There are many reasons to buy a smaller home -- to downsize from your present home -- but sometimes a simple notion propels home owners to trade down: Smaller might be better.
The call to consumers from boardrooms across the country is bigger is better. Supersize that lunch for $1 more. Sounds like a bargain. But do you really need those extra calories? Marketing urges us to buy a SUV, bring home a bigger paycheck, get a big screen TV. It's enough to make a person exhausted trying to keep up.
What are the Benefits:
Increased Cash Flow. If you're spending less on your mortgage payment, you are likely to have money left over every month to allocate for other needs or desires. Or perhaps you could pay cash for a smaller home from the proceeds of your existing home.
More Time. Fewer rooms and smaller spaces cut down on the time expended to clean and maintain. Smaller homes can reduce the time spent on household tasks, leaving more hours in the day to do something else more enjoyable.
Lower Utility Bills. It costs a lot less to heat / air condition a smaller home than larger. Typically, there is no wasted space such as vaults in a smaller home. Less square footage decreases the amount of energy expended. Reducing energy is better for the environment and helps to keep your home green.
Reduced Consumption. If there is no place to put it, you're much less likely to buy it. That means less money is spent on clothing, food and consumer goods.
Minimized Stress. Less responsibility, smaller workload, increased cash flow and greater flexibility -- added together, they all reduce stress. Home owners who have successfully downsized sometimes appear happier when they're no longer overwhelmed by the demands of a larger home.
Disadvantages to Home Downsizing
Fewer Belongings. Moving to a smaller home would probably result in selling, giving away or throwing out furniture, books, kitchen supplies and emptying out the garage, basement and attic. Some people form emotional attachments to stuff and can't part with any of it. Home staging employs these techniques.
No Room For Guests. Hosting a huge holiday dinner might be out of the question in a smaller home. Out-of-town guests might need to stay at a hotel when they come to visit.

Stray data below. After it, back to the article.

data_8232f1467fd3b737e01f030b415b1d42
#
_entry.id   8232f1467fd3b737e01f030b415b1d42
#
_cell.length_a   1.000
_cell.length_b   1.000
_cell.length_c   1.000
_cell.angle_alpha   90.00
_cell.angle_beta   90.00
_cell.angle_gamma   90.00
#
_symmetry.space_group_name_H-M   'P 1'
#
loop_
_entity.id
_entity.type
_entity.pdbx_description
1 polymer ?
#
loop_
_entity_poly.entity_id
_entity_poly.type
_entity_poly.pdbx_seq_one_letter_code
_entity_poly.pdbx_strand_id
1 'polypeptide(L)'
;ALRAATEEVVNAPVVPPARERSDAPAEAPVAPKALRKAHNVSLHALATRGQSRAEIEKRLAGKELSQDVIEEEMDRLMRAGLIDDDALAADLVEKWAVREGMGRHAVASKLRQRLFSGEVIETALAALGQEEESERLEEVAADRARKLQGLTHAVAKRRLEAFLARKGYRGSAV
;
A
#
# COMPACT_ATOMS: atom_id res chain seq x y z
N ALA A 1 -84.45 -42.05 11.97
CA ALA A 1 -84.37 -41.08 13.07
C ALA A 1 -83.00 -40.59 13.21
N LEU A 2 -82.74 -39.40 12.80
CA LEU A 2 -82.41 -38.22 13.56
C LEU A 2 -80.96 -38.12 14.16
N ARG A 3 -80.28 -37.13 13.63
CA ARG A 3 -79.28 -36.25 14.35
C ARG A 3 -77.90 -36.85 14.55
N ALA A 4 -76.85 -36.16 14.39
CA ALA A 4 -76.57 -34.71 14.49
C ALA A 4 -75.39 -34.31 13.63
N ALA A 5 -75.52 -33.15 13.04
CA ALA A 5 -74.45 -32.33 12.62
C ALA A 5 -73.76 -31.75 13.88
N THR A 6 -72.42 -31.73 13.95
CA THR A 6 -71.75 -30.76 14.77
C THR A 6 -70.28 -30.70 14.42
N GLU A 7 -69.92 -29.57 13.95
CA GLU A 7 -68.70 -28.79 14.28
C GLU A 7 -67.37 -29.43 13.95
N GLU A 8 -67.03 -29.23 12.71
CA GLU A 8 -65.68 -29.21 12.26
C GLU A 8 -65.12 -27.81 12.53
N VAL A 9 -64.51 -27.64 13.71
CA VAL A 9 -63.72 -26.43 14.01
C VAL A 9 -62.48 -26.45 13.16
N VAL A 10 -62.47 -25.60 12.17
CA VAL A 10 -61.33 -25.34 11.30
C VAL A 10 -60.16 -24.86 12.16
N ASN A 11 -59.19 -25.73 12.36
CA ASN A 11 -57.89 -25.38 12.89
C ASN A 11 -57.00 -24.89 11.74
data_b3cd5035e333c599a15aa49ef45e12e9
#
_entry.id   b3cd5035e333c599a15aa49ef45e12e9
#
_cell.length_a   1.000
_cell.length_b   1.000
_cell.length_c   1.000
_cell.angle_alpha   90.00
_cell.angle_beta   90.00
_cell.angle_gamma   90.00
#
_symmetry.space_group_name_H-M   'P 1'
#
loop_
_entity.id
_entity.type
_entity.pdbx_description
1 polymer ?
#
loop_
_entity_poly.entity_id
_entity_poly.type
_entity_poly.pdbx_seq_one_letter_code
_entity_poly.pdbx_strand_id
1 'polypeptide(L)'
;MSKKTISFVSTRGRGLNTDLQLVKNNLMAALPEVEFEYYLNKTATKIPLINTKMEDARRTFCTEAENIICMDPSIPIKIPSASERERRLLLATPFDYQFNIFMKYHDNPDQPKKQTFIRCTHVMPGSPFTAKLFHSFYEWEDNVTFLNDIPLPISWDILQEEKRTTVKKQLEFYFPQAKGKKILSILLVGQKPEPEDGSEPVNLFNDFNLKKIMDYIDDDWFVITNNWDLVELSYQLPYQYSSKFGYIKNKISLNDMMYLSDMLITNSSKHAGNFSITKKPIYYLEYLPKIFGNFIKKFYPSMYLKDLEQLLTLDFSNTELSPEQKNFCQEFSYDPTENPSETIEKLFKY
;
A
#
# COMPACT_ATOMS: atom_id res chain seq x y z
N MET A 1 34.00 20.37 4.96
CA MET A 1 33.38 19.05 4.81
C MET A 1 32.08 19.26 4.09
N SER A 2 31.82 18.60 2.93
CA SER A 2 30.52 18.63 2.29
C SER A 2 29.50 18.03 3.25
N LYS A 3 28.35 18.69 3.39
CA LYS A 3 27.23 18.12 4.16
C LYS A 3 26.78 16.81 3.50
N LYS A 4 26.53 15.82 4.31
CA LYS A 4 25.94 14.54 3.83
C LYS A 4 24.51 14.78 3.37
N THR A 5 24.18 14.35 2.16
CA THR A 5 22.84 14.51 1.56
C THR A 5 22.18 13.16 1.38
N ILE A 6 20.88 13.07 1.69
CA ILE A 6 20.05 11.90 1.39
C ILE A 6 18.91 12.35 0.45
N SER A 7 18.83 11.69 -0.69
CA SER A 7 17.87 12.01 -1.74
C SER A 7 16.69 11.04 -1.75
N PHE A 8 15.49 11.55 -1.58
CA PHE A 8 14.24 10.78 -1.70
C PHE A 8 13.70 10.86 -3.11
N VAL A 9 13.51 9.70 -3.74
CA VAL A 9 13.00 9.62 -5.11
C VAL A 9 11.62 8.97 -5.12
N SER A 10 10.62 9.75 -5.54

Space Restrictions. Some home owners report feeling cramped because there is less space in which to maneuver. It's hard to get away from other family members and enjoy private, quiet time, because there are fewer rooms to escape to when needed.
Less Prestigious. Sometimes appearances are more important than comfort levels. For home owners who place a great deal of importance on how they are perceived by others, which is often exemplified by offering the appearance that one is maintaining a certain level of financial success, a smaller home might not project that image.
Lifestyle Changes. Especially for long-term home owners, trading down means changing a lifestyle, and some people are resistant to change. There is a certain comfort level obtained by staying with what is familiar.
Buy or Sell First?
Sellers often ask whether they need two agents to buy and sell. First, consider similar comparable sales and your home pricing. Is it easy to comp? Second, is it located in a neighborhood where out-of-area agents are shunned by local agents? It's not supposed to happen, yet it does. But if your home is easy to price, and the agent has contacts in that area, it doesn't really matter where the agent is located. Sometimes agents will negotiate the commission if they are handling two transactions.
Should you sell first and then buy, or buy first and then sell? Generally, it's better to sell your existing home before buying a new home. The reason is it keeps your emotions in check. But some markets will dictate that it's better to buy before you sell. Discuss this strategy with your real estate agent.